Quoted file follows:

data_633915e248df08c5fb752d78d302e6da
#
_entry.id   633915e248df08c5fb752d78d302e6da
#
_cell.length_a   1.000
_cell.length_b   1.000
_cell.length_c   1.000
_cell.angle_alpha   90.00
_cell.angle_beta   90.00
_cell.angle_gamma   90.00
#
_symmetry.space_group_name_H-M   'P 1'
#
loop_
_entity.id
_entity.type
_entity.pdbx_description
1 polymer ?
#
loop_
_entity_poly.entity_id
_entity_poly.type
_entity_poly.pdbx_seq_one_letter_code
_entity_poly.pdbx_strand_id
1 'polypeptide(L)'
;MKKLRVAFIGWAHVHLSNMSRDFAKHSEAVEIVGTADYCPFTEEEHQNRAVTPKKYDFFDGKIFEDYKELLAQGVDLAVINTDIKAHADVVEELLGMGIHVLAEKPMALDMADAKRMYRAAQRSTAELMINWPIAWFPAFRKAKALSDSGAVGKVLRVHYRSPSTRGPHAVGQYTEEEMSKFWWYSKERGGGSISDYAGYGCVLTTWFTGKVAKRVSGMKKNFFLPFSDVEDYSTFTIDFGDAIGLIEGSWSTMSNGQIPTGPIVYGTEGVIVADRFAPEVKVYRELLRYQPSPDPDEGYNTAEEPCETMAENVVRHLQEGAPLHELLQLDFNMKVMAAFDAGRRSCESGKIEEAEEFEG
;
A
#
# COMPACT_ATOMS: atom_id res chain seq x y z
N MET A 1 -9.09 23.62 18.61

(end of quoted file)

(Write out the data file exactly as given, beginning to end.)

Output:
data_633915e248df08c5fb752d78d302e6da
#
_entry.id   633915e248df08c5fb752d78d302e6da
#
_cell.length_a   1.000
_cell.length_b   1.000
_cell.length_c   1.000
_cell.angle_alpha   90.00
_cell.angle_beta   90.00
_cell.angle_gamma   90.00
#
_symmetry.space_group_name_H-M   'P 1'
#
loop_
_entity.id
_entity.type
_entity.pdbx_description
1 polymer ?
#
loop_
_entity_poly.entity_id
_entity_poly.type
_entity_poly.pdbx_seq_one_letter_code
_entity_poly.pdbx_strand_id
1 'polypeptide(L)'
;MKKLRVAFIGWAHVHLSNMSRDFAKHSEAVEIVGTADYCPFTEEEHQNRAVTPKKYDFFDGKIFEDYKELLAQGVDLAVINTDIKAHADVVEELLGMGIHVLAEKPMALDMADAKRMYRAAQRSTAELMINWPIAWFPAFRKAKALSDSGAVGKVLRVHYRSPSTRGPHAVGQYTEEEMSKFWWYSKERGGGSISDYAGYGCVLTTWFTGKVAKRVSGMKKNFFLPFSDVEDYSTFTIDFGDAIGLIEGSWSTMSNGQIPTGPIVYGTEGVIVADRFAPEVKVYRELLRYQPSPDPDEGYNTAEEPCETMAENVVRHLQEGAPLHELLQLDFNMKVMAAFDAGRRSCESGKIEEAEEFEG
;
A
#
# COMPACT_ATOMS: atom_id res chain seq x y z
N MET A 1 -9.09 23.62 18.61